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The Codisc on Armenian time

(B2) For Lieutenant Colonel Leblanc, newly promoted to the position of director at CODISC (the Operational Center for the Direction of Civil Security), his beginnings will not have been easy. The Nîmes floods in October, and more recently the earthquake in Armenia.

But, unlike the Nîmes disaster, where the CODISC intervened directly and followed the operations hour by hour; in Armenia, the role of CODISC was essentially that of a rear logistics base. Ensuring in particular the mobilization, delivery, and return of the French rescue group was not, however, an easy task. Indeed, with 497 men on the ground and 77 tons of equipment, the French constituted one of the largest foreign relief teams present in Armenia.

Wednesday 7 December 1988 at 10:00 a.m., the CODISC is informed by… a dispatch from Agence France Presse! “8:43 a.m. Paris time a major earthquake occurred in Armenia and particularly affected the towns of Leninakan and Spitak…”. The anticipation phase immediately begins. That's to say : " what we do systematically in these cases, take inventory of the means that we could send if the Soviet government requested it.. The Ministry of Foreign Affairs and the French Embassy in Moscow were contacted to offer the Soviet government the provision of resources.

Le Thursday 8 December, the Soviet government announced its request. At the end of the afternoon, the DICA (*) of the South-East, Center/Ile de France, UIISC 1 (Nogent le Retrou) and UIISC 7 (Brignolles) were put on alert, as well as SAMU 94 (Val de Marne) and the Medical Support Detachment, DAM 30 (*). Air assets are requested from the Ministry of Defense. COTAM, the Military Air Transport Operational Command, supplies three DC8s and two C130s, and Air France one Airbus A300. For their part, NGOs are active, coordinated with the State Secretariat for Humanitarian Action (SEAH). The two devices move forward in parallel and in coordination. “ There are permanent contacts. The SEAH manages the NGOs, the CODISC manages all fire units, whether civil or military. »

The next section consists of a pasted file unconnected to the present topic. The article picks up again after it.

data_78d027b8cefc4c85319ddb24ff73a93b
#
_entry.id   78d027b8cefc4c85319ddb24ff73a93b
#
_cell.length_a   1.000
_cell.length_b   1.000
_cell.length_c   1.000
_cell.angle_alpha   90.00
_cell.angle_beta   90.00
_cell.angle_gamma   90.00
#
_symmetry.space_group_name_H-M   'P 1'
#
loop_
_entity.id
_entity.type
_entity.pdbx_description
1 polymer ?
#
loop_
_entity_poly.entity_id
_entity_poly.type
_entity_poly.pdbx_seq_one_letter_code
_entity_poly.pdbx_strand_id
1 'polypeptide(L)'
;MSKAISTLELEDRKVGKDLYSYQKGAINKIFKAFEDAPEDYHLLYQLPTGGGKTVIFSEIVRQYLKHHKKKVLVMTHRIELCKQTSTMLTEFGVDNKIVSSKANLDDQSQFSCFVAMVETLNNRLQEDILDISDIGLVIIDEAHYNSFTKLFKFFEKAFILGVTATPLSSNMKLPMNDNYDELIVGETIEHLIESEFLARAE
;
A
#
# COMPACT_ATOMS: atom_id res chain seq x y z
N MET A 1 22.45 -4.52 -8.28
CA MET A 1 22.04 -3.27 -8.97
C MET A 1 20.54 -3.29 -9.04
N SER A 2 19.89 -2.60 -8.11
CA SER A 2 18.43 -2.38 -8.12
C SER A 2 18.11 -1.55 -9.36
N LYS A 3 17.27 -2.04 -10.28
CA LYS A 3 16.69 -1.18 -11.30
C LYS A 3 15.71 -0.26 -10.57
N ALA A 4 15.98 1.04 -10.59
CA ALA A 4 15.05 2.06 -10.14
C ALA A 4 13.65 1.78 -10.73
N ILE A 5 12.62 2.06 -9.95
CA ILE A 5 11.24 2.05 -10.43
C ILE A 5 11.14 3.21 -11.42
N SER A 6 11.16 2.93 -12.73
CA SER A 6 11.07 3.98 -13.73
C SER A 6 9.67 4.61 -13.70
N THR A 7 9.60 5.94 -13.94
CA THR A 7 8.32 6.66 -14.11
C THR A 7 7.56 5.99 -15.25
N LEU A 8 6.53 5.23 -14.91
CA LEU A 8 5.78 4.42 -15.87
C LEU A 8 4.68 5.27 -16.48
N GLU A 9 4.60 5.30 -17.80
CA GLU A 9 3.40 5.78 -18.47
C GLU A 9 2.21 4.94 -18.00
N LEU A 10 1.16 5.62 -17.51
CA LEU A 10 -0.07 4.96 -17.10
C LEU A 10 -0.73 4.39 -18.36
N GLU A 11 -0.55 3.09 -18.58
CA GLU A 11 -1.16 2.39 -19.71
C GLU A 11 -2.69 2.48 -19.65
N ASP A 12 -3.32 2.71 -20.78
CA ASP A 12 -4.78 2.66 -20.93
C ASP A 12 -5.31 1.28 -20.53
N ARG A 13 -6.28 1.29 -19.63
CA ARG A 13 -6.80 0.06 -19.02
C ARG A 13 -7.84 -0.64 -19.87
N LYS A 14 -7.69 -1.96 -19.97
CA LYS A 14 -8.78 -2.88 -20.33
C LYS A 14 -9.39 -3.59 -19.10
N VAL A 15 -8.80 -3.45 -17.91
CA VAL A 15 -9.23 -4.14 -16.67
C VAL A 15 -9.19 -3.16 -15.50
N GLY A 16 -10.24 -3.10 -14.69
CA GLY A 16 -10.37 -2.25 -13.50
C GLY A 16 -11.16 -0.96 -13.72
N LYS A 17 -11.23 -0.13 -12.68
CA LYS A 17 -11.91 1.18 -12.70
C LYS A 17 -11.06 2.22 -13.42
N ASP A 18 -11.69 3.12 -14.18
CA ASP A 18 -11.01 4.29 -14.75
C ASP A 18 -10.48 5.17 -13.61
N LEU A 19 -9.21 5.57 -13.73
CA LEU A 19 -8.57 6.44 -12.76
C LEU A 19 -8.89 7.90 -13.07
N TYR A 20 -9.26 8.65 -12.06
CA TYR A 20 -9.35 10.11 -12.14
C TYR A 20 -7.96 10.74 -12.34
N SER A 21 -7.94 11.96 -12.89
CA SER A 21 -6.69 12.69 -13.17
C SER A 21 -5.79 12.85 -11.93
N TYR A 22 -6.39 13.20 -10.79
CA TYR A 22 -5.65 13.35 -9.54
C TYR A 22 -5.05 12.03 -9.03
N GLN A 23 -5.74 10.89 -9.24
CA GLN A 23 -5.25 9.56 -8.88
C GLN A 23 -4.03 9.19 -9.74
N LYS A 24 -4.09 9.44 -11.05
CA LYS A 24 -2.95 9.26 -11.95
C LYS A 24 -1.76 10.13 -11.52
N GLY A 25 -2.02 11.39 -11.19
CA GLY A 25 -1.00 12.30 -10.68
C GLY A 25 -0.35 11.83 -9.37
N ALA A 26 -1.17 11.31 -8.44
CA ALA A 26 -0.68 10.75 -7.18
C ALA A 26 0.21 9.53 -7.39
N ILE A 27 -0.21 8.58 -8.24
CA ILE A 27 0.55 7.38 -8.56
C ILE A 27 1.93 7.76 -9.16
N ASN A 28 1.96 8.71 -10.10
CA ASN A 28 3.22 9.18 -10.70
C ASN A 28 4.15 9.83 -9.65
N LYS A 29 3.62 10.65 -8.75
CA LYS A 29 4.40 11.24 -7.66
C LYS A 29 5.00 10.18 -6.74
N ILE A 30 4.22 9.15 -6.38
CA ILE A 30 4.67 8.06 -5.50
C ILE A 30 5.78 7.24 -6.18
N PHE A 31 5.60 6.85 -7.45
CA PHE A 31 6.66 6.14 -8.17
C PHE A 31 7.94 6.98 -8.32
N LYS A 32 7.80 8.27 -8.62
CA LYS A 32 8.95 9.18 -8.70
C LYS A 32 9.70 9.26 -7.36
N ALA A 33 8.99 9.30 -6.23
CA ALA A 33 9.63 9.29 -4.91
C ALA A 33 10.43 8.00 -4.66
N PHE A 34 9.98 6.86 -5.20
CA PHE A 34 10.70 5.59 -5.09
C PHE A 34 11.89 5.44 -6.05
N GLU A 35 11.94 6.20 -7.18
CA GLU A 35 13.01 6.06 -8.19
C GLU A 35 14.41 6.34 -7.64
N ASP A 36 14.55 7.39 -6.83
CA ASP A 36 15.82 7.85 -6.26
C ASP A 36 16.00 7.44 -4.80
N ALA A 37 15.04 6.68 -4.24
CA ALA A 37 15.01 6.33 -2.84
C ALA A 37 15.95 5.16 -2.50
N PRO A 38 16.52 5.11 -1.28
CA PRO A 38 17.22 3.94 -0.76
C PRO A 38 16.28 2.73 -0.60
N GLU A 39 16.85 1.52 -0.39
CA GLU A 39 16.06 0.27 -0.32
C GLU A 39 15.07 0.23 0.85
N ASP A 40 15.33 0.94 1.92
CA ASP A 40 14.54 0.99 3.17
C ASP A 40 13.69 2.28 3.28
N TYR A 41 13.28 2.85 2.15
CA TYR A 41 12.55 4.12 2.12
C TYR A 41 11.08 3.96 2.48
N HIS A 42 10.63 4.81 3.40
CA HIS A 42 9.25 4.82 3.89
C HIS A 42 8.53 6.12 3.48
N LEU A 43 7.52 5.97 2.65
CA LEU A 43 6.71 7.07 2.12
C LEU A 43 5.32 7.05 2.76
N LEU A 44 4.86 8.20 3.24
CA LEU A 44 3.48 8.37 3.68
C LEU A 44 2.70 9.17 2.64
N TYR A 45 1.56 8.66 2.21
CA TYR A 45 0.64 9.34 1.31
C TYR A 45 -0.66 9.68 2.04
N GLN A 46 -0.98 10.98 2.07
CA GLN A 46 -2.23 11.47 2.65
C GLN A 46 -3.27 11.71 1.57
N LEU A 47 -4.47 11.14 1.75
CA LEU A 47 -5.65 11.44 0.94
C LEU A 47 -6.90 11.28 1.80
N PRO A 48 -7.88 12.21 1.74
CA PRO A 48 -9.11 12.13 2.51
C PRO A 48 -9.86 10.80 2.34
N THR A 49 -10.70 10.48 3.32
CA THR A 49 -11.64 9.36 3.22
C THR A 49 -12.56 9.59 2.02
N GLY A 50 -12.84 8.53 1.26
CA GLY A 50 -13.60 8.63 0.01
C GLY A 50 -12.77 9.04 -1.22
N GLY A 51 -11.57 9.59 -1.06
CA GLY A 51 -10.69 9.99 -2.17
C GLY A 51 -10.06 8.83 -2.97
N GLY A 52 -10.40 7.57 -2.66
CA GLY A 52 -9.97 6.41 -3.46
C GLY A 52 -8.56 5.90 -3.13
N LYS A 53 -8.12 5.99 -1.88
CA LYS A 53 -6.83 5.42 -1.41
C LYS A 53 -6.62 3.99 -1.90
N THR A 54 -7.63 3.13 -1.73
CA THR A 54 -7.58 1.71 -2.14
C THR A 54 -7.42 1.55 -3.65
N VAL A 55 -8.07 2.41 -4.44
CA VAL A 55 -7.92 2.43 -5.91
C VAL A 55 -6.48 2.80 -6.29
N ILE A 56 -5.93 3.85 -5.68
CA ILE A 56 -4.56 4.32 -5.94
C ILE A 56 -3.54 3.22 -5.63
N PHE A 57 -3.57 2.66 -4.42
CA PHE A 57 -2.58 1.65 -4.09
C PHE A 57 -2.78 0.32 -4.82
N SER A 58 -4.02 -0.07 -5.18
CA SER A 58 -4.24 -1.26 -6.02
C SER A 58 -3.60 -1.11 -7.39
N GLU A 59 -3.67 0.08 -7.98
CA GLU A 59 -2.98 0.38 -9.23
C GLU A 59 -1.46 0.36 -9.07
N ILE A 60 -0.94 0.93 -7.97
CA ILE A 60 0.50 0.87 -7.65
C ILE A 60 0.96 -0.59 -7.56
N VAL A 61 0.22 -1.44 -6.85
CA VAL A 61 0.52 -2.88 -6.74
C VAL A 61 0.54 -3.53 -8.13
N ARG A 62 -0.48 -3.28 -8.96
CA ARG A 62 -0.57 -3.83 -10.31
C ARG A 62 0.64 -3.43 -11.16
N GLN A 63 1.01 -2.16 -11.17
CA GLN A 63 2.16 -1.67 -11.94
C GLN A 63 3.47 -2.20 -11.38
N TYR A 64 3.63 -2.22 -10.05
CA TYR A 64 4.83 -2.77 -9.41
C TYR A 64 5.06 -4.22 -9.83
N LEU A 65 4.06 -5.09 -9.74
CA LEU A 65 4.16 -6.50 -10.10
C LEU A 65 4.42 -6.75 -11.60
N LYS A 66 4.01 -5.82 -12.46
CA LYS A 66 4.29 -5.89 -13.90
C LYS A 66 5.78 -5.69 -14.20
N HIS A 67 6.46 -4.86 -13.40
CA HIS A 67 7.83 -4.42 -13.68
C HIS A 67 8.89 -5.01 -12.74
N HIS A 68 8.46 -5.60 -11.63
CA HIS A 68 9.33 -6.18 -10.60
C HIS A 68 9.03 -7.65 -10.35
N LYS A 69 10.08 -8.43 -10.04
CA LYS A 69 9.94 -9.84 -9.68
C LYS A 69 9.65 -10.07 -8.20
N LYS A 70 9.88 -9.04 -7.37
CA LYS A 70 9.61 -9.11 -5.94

The same day at 20 p.m., the first detachments moved towards the bases of Villacoublay and Istres.

The first direct flights to Yerevan take place from Friday 9 in the morning (6:45 a.m.) and will last until Monday 12, always with customs formalities reduced to a minimum (collective visa, non-nominative, etc.).

  •  Dec 9 morning: 2 C130s, with 169 (22) people and 16 tonnes UIISC 7 and 1 (which are normally on alert)
  • 10 Dec morning: 2 DC8s, with 165 (10) people and 16 tons DICA South-East and Center
  • Dec 11 evening DC8, C130, with 20 (0) people and 27 tons of equipment
  • 12 Dec morning, an Airbus A300, with 143 (14) people and 17,5 tonnes BMP (Marseille firefighters) and BSPP (Paris firefighters)

On site, a field staff, the DACO, Advanced Operational Coordination Detachment (equivalent to the PMA, Forward Command Post of our good old Orsec plan) is formed under the command of Lieutenant Colonel Caillarec, chief of staff of COMFORMISC (command of military Civil Security training), with Lieutenant Colonel Martin, from the Cher firefighters, and chief doctor Chevallier, medical mission manager at CODISC, as assistant.

Radio links are established every day between Levallois (92), headquarters of the Codisc, and Leninakan or Spitak, bases of the French detachments, by the means of transmission in BLU of the firefighters of the GARD (ELIS 30) and private rescuers requisitioned for the circumstance (ORISC 92 ).

In the field, 13 victims will be released alive. They are then entrusted to the dispensaries set up by our own means and afterwards to the Soviet central hospitals. " The relief operation lasted 10 days, which required a doubling of the CODISC duty team, usually 12 people.. Everyone has lived there tiring but terribly motivating hours ».

Back took place at the request of the Soviet authorities, between Friday December 16 and Sunday December 18, with arrival at Roissy, base location of the DC8 and Istres.

One moment, it is necessary to disengage

« In any case, in this type of intervention, you must know that, beyond a certain time, you must disengage. The more time passes, the more the chances of finding survivors decrease, and the greater the risk of an epidemic, with the number of deceased victims. It's obvious. At one point or another, you have to get out. So the return was made at the request of the Soviet authorities, considering that the chances of finding survivors were tiny and that the risks of epidemics were however significant. »

(Nicolas Gros-Verheyde)

Nicolas Gros Verheyde

Chief editor of the B2 site. Graduated in European law from the University of Paris I Pantheon Sorbonne and listener to the 65th session of the IHEDN (Institut des Hautes Etudes de la Défense Nationale. Journalist since 1989, founded B2 - Bruxelles2 in 2008. EU/NATO correspondent in Brussels for Sud-Ouest (previously West-France and France-Soir).